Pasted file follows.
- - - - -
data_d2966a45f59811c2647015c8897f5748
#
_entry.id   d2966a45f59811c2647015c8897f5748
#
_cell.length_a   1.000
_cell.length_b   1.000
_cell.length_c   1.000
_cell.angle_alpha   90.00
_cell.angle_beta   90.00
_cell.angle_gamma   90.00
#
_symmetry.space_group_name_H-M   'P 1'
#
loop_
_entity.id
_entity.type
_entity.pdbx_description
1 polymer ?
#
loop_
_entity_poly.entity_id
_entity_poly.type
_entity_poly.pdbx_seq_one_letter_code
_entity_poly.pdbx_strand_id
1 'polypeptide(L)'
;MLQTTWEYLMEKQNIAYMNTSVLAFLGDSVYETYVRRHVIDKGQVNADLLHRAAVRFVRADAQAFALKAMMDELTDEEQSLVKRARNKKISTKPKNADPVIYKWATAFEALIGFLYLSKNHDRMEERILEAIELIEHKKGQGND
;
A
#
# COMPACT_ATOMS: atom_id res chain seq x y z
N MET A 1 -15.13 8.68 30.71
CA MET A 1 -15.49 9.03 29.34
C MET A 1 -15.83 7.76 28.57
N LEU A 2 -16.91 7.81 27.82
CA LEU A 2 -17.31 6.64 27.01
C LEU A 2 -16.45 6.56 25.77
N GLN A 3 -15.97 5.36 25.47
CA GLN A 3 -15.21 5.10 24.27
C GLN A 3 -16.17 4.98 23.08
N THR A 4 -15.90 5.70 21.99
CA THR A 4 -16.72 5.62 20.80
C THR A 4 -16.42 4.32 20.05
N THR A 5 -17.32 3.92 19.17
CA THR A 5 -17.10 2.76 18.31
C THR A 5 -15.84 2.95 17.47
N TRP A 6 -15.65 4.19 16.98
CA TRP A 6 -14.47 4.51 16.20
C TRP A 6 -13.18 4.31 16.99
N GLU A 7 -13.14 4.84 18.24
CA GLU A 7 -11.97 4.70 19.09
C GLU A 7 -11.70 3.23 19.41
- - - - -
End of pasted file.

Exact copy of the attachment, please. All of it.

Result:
data_d2966a45f59811c2647015c8897f5748
#
_entry.id   d2966a45f59811c2647015c8897f5748
#
_cell.length_a   1.000
_cell.length_b   1.000
_cell.length_c   1.000
_cell.angle_alpha   90.00
_cell.angle_beta   90.00
_cell.angle_gamma   90.00
#
_symmetry.space_group_name_H-M   'P 1'
#
loop_
_entity.id
_entity.type
_entity.pdbx_description
1 polymer ?
#
loop_
_entity_poly.entity_id
_entity_poly.type
_entity_poly.pdbx_seq_one_letter_code
_entity_poly.pdbx_strand_id
1 'polypeptide(L)'
;MLQTTWEYLMEKQNIAYMNTSVLAFLGDSVYETYVRRHVIDKGQVNADLLHRAAVRFVRADAQAFALKAMMDELTDEEQSLVKRARNKKISTKPKNADPVIYKWATAFEALIGFLYLSKNHDRMEERILEAIELIEHKKGQGND
;
A
#
# COMPACT_ATOMS: atom_id res chain seq x y z
N MET A 1 -15.13 8.68 30.71
CA MET A 1 -15.49 9.03 29.34
C MET A 1 -15.83 7.76 28.57
N LEU A 2 -16.91 7.81 27.82
CA LEU A 2 -17.31 6.64 27.01
C LEU A 2 -16.45 6.56 25.77
N GLN A 3 -15.97 5.36 25.47
CA GLN A 3 -15.21 5.10 24.27
C GLN A 3 -16.17 4.98 23.08
N THR A 4 -15.90 5.70 21.99
CA THR A 4 -16.72 5.62 20.80
C THR A 4 -16.42 4.32 20.05
N THR A 5 -17.32 3.92 19.17
CA THR A 5 -17.10 2.76 18.31
C THR A 5 -15.84 2.95 17.47
N TRP A 6 -15.65 4.19 16.98
CA TRP A 6 -14.47 4.51 16.20
C TRP A 6 -13.18 4.31 16.99
N GLU A 7 -13.14 4.84 18.24
CA GLU A 7 -11.97 4.70 19.09
C GLU A 7 -11.70 3.23 19.41